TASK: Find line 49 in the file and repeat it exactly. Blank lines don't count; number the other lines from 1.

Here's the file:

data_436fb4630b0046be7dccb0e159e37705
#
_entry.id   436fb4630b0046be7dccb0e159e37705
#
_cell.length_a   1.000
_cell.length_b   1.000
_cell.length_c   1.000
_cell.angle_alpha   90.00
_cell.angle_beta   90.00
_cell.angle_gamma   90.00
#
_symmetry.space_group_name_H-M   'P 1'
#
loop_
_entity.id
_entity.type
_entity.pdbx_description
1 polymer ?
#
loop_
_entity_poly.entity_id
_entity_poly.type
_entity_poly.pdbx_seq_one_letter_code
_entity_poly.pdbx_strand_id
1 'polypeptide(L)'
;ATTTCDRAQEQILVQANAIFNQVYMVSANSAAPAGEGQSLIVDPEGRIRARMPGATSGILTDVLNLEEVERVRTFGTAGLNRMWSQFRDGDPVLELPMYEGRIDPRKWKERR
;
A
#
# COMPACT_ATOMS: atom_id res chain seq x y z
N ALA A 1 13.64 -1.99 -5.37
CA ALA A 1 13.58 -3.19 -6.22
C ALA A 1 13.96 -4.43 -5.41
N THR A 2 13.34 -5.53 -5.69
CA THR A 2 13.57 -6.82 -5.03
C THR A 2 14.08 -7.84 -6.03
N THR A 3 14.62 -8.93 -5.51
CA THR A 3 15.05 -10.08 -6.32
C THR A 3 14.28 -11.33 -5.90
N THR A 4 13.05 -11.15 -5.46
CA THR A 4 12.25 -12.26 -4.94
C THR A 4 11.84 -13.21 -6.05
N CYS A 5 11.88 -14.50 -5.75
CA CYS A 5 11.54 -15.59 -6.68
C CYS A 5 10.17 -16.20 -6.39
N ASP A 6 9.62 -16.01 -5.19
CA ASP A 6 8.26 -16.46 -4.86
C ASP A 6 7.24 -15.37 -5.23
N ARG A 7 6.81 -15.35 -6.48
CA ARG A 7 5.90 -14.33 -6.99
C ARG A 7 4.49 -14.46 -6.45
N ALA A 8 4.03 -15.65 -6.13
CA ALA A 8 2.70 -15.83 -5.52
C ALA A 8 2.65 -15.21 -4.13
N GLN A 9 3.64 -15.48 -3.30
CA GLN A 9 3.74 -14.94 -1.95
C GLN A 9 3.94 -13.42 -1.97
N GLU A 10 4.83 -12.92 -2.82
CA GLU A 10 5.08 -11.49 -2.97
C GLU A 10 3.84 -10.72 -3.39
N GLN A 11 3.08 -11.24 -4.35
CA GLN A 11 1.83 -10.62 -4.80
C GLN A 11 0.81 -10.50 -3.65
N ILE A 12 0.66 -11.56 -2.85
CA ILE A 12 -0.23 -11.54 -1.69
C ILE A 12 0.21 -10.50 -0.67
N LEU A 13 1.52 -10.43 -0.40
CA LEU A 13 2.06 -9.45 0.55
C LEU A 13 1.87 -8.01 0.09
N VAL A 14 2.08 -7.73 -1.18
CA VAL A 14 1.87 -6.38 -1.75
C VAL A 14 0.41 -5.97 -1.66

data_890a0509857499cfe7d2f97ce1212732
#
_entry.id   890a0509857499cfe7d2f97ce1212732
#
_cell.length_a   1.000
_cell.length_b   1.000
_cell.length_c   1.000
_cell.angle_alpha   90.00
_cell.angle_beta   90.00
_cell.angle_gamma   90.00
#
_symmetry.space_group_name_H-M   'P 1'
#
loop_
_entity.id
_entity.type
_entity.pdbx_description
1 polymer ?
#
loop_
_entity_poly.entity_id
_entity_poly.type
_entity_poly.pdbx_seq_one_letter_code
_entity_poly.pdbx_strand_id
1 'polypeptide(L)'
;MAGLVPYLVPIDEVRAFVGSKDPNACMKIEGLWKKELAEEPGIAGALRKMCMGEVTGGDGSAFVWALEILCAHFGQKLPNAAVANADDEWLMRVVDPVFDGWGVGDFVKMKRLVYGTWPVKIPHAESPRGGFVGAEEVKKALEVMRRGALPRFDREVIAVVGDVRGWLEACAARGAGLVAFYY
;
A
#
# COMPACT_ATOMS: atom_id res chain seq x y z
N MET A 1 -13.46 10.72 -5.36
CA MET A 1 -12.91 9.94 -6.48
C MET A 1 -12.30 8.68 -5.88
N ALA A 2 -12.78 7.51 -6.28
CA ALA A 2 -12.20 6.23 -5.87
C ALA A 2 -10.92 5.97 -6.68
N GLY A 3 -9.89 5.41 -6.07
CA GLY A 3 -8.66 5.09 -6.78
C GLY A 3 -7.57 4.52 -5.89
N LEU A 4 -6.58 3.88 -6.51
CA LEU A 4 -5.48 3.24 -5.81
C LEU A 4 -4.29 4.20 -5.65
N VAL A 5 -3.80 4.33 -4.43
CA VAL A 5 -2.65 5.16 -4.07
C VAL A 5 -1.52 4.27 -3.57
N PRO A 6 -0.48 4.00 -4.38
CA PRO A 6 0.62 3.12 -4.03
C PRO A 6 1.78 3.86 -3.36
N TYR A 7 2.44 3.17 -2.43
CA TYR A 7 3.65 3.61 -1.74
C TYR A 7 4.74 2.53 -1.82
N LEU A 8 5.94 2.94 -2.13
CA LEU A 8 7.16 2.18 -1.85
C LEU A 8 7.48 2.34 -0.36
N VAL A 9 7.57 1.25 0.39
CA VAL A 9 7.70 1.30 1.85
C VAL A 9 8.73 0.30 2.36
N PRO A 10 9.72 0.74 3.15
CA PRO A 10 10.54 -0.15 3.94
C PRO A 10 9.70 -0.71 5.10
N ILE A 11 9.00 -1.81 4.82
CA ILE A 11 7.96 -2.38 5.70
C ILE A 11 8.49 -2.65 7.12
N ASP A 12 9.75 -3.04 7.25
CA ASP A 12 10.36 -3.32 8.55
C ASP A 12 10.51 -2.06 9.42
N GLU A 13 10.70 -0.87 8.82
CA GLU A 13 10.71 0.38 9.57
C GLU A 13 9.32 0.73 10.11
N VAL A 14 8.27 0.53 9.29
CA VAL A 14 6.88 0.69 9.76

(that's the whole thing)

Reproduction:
N ARG A 7 6.81 -15.35 -6.48